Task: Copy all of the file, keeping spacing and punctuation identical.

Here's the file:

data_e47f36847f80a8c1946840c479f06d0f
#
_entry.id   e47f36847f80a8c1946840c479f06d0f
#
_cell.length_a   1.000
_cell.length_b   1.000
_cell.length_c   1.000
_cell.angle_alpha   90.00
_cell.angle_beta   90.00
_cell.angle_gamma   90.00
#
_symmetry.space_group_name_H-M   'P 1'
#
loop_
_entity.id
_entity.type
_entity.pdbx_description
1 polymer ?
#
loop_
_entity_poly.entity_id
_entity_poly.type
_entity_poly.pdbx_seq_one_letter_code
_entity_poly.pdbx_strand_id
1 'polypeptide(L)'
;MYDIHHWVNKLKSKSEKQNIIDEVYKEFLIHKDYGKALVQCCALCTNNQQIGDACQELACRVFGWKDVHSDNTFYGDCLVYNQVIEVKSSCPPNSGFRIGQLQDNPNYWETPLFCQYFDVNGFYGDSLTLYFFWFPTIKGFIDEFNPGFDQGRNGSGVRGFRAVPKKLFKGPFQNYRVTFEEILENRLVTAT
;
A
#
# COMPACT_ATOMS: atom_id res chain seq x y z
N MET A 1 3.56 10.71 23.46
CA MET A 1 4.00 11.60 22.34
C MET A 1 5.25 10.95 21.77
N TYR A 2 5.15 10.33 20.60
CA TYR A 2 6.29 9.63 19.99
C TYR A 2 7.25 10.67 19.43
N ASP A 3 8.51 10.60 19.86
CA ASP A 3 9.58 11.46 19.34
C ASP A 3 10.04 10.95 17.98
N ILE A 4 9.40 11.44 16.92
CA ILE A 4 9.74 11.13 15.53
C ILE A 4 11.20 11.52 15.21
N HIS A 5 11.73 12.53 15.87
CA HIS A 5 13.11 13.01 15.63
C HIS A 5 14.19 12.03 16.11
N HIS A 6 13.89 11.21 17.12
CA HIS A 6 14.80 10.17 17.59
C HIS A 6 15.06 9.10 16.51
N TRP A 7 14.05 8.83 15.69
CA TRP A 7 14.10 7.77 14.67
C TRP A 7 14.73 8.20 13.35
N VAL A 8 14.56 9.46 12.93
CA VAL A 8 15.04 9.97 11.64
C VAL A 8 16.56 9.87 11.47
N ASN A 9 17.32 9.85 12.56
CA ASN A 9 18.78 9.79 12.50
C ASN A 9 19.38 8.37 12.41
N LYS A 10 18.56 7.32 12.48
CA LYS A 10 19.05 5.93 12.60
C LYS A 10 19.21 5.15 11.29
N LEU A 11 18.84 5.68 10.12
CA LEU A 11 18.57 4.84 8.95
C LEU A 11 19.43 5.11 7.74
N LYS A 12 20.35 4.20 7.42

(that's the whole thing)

data_e47f36847f80a8c1946840c479f06d0f
#
_entry.id   e47f36847f80a8c1946840c479f06d0f
#
_cell.length_a   1.000
_cell.length_b   1.000
_cell.length_c   1.000
_cell.angle_alpha   90.00
_cell.angle_beta   90.00
_cell.angle_gamma   90.00
#
_symmetry.space_group_name_H-M   'P 1'
#
loop_
_entity.id
_entity.type
_entity.pdbx_description
1 polymer ?
#
loop_
_entity_poly.entity_id
_entity_poly.type
_entity_poly.pdbx_seq_one_letter_code
_entity_poly.pdbx_strand_id
1 'polypeptide(L)'
;MYDIHHWVNKLKSKSEKQNIIDEVYKEFLIHKDYGKALVQCCALCTNNQQIGDACQELACRVFGWKDVHSDNTFYGDCLVYNQVIEVKSSCPPNSGFRIGQLQDNPNYWETPLFCQYFDVNGFYGDSLTLYFFWFPTIKGFIDEFNPGFDQGRNGSGVRGFRAVPKKLFKGPFQNYRVTFEEILENRLVTAT
;
A
#
# COMPACT_ATOMS: atom_id res chain seq x y z
N MET A 1 3.56 10.71 23.46
CA MET A 1 4.00 11.60 22.34
C MET A 1 5.25 10.95 21.77
N TYR A 2 5.15 10.33 20.60
CA TYR A 2 6.29 9.63 19.99
C TYR A 2 7.25 10.67 19.43
N ASP A 3 8.51 10.60 19.86
CA ASP A 3 9.58 11.46 19.34
C ASP A 3 10.04 10.95 17.98
N ILE A 4 9.40 11.44 16.92
CA ILE A 4 9.74 11.13 15.53
C ILE A 4 11.20 11.52 15.21
N HIS A 5 11.73 12.53 15.87
CA HIS A 5 13.11 13.01 15.63
C HIS A 5 14.19 12.03 16.11
N HIS A 6 13.89 11.21 17.12
CA HIS A 6 14.80 10.17 17.59
C HIS A 6 15.06 9.10 16.51
N TRP A 7 14.05 8.83 15.69
CA TRP A 7 14.10 7.77 14.67
C TRP A 7 14.73 8.20 13.35
N VAL A 8 14.56 9.46 12.93
CA VAL A 8 15.04 9.97 11.64
C VAL A 8 16.56 9.87 11.47
N ASN A 9 17.32 9.85 12.56
CA ASN A 9 18.78 9.79 12.50
C ASN A 9 19.38 8.37 12.41
N LYS A 10 18.56 7.32 12.48
CA LYS A 10 19.05 5.93 12.60
C LYS A 10 19.21 5.15 11.29
N LEU A 11 18.84 5.68 10.12
CA LEU A 11 18.57 4.84 8.95
C LEU A 11 19.43 5.11 7.74
N LYS A 12 20.35 4.20 7.42